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Chef Lidia Bastianich cooks up a quick pasta at her home in Queens, New York. (Samira Bouaou for American Essence)

Up Close With America’s Favorite Italian Chef Lidia Bastianich

The Italian refugee turned celebrity chef, celebrating 25 years on public television, reflects on the power of food to unite.

At her home in Queens, New York, Lidia Bastianich cooks with a view of the water. Opposite her sprawling kitchen and dining table, wall-to-wall windows look out over her garden to the idyllic Little Neck Bay, where sailboats bob serenely under blue skies. 

Here is where the Italian refugee turned James Beard and Emmy Award-winning chef, restaurateur, TV personality, and author raised her children and her grandchildren; where she taught Julia Child how to make risotto; where she filmed the PBS shows that introduced millions of Americans to traditional Italian home cooking, inviting them around her table with her signature phrase: “Tutti a tavola a mangiare!” “Everyone to the table to eat!”

“I feel very American, and I feel very Italian here,” Ms. Bastianich told American Essence on a recent visit. There’s the proximity to the water, what drew her to buy the house in the first place 38 years ago—“since I came from the Adriatic, my dream was always water,” she said—and the garden lined with Italian fig and lemon trees, rosemary and wild fennel, grape trellises, and potted tomatoes—all echoes of the Mediterranean. “And at the same time,” she said, “I see the Empire State Building from my house.”

A perfectly ripe fig from Ms. Bastianich’s backyard. (Samira Bouaou for American Essence)

It’s a dual identity that she’s embraced from a young age. When she was 10, she and her family fled their home in communist-occupied Istria, a peninsula in northeastern Italy handed over to Yugoslavia in the aftermath of World War II. They waited two years in a refugee camp in Trieste, Italy, before finding freedom in America in 1958.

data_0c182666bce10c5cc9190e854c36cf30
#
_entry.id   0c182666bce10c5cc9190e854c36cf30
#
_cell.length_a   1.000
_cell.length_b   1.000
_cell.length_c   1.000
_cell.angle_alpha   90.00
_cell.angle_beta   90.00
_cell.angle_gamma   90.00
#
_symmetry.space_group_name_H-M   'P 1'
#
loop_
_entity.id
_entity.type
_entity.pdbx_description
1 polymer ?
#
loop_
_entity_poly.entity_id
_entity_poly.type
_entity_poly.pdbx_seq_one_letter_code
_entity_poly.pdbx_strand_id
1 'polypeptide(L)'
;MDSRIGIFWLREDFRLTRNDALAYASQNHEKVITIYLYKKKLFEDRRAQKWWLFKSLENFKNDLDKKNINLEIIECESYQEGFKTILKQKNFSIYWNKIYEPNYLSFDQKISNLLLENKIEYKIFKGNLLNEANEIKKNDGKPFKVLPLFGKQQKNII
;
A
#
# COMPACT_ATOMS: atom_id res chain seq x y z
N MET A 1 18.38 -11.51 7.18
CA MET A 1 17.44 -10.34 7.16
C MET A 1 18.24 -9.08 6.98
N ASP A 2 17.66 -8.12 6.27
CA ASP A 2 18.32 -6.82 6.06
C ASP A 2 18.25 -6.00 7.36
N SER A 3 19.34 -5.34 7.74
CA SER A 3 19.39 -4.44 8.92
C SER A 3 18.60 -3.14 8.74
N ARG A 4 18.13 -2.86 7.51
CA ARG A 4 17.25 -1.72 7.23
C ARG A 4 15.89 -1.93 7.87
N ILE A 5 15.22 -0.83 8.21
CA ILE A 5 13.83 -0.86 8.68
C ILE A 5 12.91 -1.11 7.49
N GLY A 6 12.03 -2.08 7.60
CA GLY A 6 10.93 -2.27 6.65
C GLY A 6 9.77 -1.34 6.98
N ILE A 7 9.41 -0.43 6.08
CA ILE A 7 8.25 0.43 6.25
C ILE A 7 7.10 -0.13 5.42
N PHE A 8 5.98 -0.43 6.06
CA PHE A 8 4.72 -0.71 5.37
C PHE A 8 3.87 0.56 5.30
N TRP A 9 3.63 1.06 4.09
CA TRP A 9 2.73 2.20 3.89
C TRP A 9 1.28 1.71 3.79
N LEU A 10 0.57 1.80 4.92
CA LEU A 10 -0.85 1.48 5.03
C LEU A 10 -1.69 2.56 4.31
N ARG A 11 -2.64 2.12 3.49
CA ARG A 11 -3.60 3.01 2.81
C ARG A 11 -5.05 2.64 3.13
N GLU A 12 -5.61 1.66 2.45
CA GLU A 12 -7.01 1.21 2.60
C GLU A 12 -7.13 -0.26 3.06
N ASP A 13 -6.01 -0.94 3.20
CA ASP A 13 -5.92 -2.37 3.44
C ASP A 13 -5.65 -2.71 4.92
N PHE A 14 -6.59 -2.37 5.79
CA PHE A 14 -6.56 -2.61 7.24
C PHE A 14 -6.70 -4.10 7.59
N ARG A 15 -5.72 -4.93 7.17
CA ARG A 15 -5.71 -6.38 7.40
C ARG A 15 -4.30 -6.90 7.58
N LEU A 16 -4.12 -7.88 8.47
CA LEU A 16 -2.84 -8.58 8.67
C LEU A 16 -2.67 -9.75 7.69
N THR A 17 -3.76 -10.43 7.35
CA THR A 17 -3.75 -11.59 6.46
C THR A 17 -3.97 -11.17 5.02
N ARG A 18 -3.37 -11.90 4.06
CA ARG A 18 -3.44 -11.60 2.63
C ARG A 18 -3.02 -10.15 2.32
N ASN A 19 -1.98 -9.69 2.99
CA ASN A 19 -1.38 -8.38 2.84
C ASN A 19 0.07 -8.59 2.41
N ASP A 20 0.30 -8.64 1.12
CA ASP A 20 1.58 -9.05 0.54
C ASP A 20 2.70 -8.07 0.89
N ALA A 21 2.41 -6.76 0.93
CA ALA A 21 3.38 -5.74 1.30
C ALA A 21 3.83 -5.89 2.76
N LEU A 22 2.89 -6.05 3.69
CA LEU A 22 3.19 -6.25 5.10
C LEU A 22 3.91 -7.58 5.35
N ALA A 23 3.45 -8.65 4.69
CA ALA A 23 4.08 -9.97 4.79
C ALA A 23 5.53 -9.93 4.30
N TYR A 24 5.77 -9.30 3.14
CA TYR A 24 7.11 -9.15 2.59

The following interview has been edited for clarity and brevity.

Ms. Bastianich harvests her homegrown fennel. (Samira Bouaou for American Essence)

American Essence: What are your strongest food memories associated with the different places in your life’s journey—from your birthplace of Pola, Istria [now Pula, Croatia], to the refugee camp in Trieste, and finally, to America? 

Lidia Bastianich: I have to go back to when I was born: 1947, after the war. The Paris Treaty was in the same month, February, and the border came down: Trieste was given to Italy, and Istria and Dalmatia were given to the newly formed communist Yugoslavia.

We grew up in a country of radical change. Once the communists came, you could not speak Italian, they changed our name, we couldn’t go to church. My mother was a schoolteacher; my father was a mechanic, and he had two trucks. They took the trucks and deemed him a capitalist; they put him in jail for it. So life wasn’t that easy. Even food was scarce. My grandmother, who was in a little town, Busoler, outside of Pola, she raised food and animals to feed the whole family, so my mother took my brother and me out of the city and put us with Grandma. And I think that’s where my first basic food connections happened.

Ms. Bastianich around age 5. (Courtesy of Lidia Bastianich)

With my grandmother, we had chickens, we had ducks, we had geese, we had rabbits, we had goats, we had pigs, we had pigeons. Now and then it was a chicken that went into the pot, then it was a rabbit, then it was a pigeon. I would be feeding these animals. In the springtime, the rabbits loved clover, so I would go and harvest clover in the woods. We would milk the goats, make ricotta. We had two pigs every year, and slaughter was in November, so you had to feed them to get them nice and fat. After the slaughter, we made the sausages, the prosciutto, the bacon. 


(This is a short preview of a story from the Nov. Issue, Volume 3.)